This is a fair allowance, and may actually be more than what’s required, but we think that it is worth building some ‘fat’ in the job here and there as contingencies.
But obviously, this can’t be done for ducts that are equal to or above 1000mm. In that case, we make an educated guess judging by the distance between the ceiling and the slab above. Also, we will look at the depth of previous ductwork on the job to make an informed decision.
All of this would be qualified in our bid stating that we have had to make assumptions when it comes to sizes. If there are no sizes across the project, you could also allow the duct insulation as a provisional sum rather than a fixed price.
These are some issues that we often face while doing ductwork estimating and takeoffs. I hope that these pointers help insulation estimators, to better process their takeoffs and duct estimating.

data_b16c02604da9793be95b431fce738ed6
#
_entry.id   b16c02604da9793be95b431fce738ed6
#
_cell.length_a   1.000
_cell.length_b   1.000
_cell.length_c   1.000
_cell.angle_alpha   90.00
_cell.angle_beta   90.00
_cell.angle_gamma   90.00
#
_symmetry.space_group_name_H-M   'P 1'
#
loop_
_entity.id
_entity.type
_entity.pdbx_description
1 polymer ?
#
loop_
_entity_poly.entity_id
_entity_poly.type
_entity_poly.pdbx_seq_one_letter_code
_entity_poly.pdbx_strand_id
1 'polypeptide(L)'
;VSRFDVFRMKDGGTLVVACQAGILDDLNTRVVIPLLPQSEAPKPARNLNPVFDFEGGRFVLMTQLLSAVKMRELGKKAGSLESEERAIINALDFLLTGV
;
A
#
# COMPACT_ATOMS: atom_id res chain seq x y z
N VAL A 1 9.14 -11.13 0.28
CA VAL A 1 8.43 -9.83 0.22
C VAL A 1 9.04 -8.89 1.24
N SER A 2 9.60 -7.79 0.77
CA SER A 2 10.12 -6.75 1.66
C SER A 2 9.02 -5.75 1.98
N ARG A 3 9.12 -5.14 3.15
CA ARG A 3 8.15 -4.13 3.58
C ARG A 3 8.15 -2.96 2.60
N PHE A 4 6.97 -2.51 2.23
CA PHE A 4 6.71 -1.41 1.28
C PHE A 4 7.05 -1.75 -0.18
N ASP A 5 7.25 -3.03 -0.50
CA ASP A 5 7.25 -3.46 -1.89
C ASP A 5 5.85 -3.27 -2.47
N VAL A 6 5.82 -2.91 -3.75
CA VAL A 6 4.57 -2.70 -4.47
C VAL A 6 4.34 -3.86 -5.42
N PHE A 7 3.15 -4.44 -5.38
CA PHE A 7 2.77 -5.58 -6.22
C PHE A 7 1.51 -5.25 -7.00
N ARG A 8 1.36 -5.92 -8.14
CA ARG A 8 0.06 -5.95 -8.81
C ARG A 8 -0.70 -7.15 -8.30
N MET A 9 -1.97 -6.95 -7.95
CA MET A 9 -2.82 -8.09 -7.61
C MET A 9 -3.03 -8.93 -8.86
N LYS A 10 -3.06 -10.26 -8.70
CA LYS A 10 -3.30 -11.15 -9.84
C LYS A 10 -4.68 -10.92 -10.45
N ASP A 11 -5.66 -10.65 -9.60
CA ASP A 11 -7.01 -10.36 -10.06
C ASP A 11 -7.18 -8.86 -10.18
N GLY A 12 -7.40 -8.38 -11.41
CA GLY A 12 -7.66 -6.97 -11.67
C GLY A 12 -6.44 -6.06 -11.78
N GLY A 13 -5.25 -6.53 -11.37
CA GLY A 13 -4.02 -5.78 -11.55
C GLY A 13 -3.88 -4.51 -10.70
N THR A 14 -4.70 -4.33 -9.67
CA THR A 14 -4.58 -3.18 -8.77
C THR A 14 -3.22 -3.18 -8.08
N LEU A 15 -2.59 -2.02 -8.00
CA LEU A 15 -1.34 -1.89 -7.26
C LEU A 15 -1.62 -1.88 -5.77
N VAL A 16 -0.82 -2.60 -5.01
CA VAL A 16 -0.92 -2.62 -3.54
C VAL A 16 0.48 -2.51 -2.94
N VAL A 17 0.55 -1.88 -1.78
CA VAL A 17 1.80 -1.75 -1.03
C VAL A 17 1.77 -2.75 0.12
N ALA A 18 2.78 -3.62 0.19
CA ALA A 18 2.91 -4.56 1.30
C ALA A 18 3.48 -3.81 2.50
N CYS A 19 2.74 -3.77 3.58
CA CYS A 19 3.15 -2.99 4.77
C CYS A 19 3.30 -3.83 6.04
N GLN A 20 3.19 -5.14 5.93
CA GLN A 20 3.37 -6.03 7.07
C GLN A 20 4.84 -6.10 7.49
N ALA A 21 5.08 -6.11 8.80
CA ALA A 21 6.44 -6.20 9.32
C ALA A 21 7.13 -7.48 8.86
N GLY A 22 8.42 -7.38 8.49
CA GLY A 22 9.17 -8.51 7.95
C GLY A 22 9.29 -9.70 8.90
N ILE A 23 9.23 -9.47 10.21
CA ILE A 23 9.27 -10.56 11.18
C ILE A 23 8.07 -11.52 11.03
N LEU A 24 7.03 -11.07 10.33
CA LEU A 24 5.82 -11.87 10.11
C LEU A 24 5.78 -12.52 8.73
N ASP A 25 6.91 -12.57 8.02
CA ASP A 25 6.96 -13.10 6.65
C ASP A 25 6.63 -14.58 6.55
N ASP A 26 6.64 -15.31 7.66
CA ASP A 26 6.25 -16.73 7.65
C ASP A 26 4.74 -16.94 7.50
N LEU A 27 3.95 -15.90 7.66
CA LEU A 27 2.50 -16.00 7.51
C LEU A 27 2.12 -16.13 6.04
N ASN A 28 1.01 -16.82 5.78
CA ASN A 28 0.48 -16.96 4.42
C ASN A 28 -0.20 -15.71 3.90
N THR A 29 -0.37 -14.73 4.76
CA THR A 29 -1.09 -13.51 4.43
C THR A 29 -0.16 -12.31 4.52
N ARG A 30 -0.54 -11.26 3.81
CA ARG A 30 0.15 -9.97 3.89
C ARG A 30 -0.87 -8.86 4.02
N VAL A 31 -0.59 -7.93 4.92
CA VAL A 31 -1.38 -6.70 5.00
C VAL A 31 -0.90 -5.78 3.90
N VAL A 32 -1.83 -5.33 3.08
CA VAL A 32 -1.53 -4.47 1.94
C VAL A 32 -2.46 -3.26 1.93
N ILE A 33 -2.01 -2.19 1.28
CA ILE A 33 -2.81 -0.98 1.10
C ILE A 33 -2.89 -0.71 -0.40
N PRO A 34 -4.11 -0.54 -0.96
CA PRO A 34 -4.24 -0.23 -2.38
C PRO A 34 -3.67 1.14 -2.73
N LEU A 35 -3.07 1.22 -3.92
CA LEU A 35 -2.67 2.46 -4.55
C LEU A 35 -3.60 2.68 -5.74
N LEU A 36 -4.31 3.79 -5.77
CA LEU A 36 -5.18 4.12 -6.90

Dealing with these issues on time will result in a better turnaround, it definitely has helped our team. Not just that, these steps have helped us improve our duct takeoffs and give our clients sound and accurate duct estimations almost every time. This way, we also do not have to go back and forth to the clients with RFIs for each query.
At Chase estimating, we make it a point to work on the details and focus on the key points. Our experience of many years has taught us that the devil lies in the details and by analysing each project with a microscope, we make sure that we never miss out on those.
It helps us give accurate takeoffs not just on duct estimating, but also on other areas like M+E estimating, plumbing estimating, insulation estimating etc.
Our experienced team looks after every aspect of the job from start to finish, whether it be job study, quantity takeoffs with annotations, drafting of the bill of quantities or even populating the BOQ with client’s prices.
We take all the load of estimating off your shoulder so that our clients can focus on working on their business rather than in it.
Email us your requests at firstname.lastname@example.org or call us on 01630 417161 and we will be happy to sort your construction estimating needs.